- New Belgium Brewing – XOXO Valentine’s Saison: This saison with oranges, rasberries, and rose hips poured a foamy pink and was very similar in taste to the Golden Road / Hangar 24 Valentin Blood Orange Saison, though this beer was more tart that dry. Lively in the nose and on the tongue. I would be happy to drink a pint of this, especially on a warm spring day.
- Russian River Brewing – Supplication: A beer that has been on my “to try” list for quite a while, this sour wild ale did not disappoint. It is a brown ale aged with wild cherries in pinot noir barrels and inoculated with brewer’s bacteria to give it a distinct and puckering tartness. The beer smells slightly like cherry cough syrup, but the cheery flavor is bold and fresh with a hint of tannic quality from the pinot barrels. My favorite of the FestivALE, and the whole weekend.
We had a little more time before we had to leave the festival, so we decided to try one last flight. I already wanted more of the Supplication, but settled on a couple other sour beers on offer to compare.
- Dogfish Head – Aprihop: This spring seasonal IPA brewed with apricots was fairly underwhelming. It wasn’t bad in any way, but the apricot flavor was very subdued (or my palate was just exhausted), and the hop flavor was similarly underwhelming.
- Magnolia Brewpub – Weekapaug Gruit: A Gruit is an ale traditionally brewed with a mix of herbs and barks instead of hops, and this was my first experience with the style. It was porter-black and medium bodied with a fine tan head. It tasted of malt, anise, and unidentifiable herbs, and I found it quite enjoyable. A great contrast to the sour beers that I’d been focusing on for the afternoon, and something that I would order a pint of, especially to pair with grilled food.
- New Belgium Brewing – Lips of Faith Tart Lychee: Another wild ale that I’d been wanting to try, this was much lighter in body and flavor than the Supplication. I didn’t pick-up the cinnamon sticks, but the lychee added a tropical sweetness that mellowed out the tartness of the beer enough to make it really quaffable.
- The Lost Abby – Framboise de Amorosa: A soured version of their Lost and Found Belgian-style ale with raspberries added thrice while it is aged in red wine barrels, this beer was bold complex. Deliciously raspberry-y, the tartness easily overwhelmed the sweetness while the funky oak backbone held up the lighter flavors. Next time someone grouses about putting fruit in a beer, this will be what I pour for them to change their minds. Easily my second favorite of the day.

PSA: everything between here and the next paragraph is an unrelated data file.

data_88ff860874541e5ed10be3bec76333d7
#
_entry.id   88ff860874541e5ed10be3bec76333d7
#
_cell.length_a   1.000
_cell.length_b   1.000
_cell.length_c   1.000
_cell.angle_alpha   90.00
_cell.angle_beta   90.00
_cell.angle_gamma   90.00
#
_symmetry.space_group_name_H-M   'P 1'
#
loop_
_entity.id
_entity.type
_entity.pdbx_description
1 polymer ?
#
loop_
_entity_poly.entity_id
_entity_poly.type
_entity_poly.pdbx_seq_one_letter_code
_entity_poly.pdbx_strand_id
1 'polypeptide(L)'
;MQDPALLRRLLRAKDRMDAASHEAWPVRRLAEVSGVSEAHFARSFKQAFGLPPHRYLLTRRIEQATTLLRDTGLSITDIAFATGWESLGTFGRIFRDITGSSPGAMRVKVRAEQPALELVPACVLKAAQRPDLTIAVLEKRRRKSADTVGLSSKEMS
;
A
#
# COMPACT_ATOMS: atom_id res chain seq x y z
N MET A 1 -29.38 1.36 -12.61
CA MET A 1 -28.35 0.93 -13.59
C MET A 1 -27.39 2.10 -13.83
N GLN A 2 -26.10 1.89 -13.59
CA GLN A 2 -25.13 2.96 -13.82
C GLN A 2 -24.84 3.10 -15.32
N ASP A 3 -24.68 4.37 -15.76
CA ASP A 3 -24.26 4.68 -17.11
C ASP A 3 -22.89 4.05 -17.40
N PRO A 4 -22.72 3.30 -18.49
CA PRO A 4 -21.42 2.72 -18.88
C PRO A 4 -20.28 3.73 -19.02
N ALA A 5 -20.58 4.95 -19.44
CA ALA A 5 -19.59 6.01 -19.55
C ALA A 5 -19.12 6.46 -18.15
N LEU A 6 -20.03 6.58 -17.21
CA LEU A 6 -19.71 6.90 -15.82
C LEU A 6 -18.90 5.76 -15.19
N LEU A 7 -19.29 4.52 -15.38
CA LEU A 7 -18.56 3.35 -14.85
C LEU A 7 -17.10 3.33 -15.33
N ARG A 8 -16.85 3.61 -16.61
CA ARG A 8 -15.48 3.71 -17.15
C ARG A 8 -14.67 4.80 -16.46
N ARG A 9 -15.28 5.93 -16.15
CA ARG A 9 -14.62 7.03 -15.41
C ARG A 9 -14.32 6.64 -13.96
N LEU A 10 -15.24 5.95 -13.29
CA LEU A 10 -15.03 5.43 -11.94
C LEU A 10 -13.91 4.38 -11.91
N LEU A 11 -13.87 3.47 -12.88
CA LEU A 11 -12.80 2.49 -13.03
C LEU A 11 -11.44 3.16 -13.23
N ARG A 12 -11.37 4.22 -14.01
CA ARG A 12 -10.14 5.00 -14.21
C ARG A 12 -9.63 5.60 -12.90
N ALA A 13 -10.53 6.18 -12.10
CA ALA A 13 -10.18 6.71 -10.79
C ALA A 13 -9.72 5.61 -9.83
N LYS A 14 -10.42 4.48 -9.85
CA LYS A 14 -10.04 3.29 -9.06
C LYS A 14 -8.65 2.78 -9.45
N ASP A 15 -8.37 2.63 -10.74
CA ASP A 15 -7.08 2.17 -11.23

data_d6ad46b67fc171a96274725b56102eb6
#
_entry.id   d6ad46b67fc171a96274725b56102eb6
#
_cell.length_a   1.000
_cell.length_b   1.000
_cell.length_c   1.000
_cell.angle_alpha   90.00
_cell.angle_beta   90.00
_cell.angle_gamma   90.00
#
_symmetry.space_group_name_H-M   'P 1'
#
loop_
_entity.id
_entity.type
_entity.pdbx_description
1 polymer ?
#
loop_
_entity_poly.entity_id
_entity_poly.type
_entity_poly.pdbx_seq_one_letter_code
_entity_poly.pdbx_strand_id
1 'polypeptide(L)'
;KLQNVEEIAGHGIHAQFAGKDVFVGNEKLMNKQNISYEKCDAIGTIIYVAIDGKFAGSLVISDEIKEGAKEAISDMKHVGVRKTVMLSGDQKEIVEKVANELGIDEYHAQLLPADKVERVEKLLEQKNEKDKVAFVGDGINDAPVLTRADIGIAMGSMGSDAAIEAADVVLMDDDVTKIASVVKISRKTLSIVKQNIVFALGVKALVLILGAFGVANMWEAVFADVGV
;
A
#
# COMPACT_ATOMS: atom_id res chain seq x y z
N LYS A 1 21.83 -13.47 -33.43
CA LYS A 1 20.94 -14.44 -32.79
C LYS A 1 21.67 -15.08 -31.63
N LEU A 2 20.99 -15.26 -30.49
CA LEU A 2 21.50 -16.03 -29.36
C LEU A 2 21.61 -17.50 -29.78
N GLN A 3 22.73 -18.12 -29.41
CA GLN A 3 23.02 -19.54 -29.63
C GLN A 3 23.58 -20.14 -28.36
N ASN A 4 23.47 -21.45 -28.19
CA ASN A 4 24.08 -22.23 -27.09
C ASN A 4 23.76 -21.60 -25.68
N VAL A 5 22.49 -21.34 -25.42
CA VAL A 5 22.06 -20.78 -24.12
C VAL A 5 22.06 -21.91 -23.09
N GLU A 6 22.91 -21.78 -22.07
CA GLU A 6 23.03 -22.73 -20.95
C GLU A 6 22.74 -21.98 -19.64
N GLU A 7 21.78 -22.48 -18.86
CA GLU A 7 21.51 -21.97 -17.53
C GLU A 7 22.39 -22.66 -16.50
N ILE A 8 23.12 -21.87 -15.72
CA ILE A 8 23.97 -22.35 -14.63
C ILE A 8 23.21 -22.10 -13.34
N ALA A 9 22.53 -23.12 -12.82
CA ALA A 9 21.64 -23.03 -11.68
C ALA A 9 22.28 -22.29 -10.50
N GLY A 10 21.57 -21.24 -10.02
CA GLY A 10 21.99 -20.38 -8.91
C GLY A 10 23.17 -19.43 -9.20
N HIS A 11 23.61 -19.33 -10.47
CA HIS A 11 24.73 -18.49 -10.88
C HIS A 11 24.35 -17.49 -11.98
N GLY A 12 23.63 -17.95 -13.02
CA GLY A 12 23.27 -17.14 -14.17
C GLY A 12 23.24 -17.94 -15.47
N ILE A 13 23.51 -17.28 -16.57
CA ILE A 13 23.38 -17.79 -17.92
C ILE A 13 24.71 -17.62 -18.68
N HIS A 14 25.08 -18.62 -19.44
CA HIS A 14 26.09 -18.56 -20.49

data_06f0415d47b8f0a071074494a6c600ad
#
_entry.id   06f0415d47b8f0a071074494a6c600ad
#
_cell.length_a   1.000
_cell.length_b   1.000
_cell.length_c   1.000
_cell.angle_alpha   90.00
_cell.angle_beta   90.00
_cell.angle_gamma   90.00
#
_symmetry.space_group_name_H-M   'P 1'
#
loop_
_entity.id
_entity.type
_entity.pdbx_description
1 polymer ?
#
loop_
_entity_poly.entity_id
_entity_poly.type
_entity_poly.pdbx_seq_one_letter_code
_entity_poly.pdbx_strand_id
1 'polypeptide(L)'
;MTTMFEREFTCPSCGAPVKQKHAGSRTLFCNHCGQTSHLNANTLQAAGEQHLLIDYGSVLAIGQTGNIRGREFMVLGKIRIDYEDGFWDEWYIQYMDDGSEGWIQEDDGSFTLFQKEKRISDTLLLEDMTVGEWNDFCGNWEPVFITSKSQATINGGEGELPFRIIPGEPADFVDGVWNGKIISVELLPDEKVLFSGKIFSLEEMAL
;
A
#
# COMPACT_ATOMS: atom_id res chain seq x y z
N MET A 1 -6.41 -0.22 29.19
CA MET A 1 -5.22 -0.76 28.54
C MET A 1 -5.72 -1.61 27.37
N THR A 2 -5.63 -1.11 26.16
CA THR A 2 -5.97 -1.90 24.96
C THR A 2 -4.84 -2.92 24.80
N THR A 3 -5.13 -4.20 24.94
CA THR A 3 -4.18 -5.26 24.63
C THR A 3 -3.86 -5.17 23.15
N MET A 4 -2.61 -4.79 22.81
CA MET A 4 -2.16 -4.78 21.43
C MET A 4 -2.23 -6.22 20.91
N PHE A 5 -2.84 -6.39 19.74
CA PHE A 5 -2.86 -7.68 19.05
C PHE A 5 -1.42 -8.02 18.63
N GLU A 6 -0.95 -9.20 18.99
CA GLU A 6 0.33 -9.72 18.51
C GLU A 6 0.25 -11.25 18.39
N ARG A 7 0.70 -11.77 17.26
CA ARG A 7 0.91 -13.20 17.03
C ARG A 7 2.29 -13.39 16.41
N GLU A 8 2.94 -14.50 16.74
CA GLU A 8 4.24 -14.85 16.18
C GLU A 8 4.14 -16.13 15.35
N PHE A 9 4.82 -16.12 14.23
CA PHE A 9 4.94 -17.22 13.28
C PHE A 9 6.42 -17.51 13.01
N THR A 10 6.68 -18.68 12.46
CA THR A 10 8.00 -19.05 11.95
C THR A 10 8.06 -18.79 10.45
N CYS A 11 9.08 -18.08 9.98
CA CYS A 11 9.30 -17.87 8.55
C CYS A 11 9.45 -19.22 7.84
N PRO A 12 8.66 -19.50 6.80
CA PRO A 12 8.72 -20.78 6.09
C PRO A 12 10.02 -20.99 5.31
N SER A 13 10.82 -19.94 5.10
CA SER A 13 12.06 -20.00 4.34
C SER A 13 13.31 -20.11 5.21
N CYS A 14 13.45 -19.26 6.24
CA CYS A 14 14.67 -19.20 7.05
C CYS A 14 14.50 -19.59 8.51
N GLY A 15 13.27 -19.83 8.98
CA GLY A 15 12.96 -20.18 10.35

Post Flight Debrief
We had a great afternoon sitting at the bar and sampling taster-after-taster of deliciously odd beers! But it became evident somewhere near the end of Flight #2 that our palates my not have been as up to the task as we’d have liked. Some food or other palate cleansers would probably have been prudent, and I fear that a few of the beer didn’t get a fair shake. Even so, there were no obvious dogs, and it was very interesting to try so many beers that five or ten years ago could probably never have gotten made.
The surging popularity of craft beer has really given the brewmasters of the country the ability to be creative and experiment with ingredients that wouldn’t normally be taken seriously by brewers. The number of expertly crafted sour beers and saisons show that the craft beer movement is about more than hop-bombs, double IPAs, and imperial stouts. And while we don’t think that fruit and veggie beers are going to take over pale ale and stouts as the most popular craft beers anytime soon, a critical factor in the success of the craft beer movement is variety and these beers highlighted all the creativity and variety available to beer fans today.
Blue Palms is one of our favorite spots for a beer in our neighborhood, and Brian and the whole crew know and love beer and enjoy nothing more than sharing that love with their customers. The tap-takeover style format of the festival worked great, and we are looking forward to July’s Flip Flop Fest!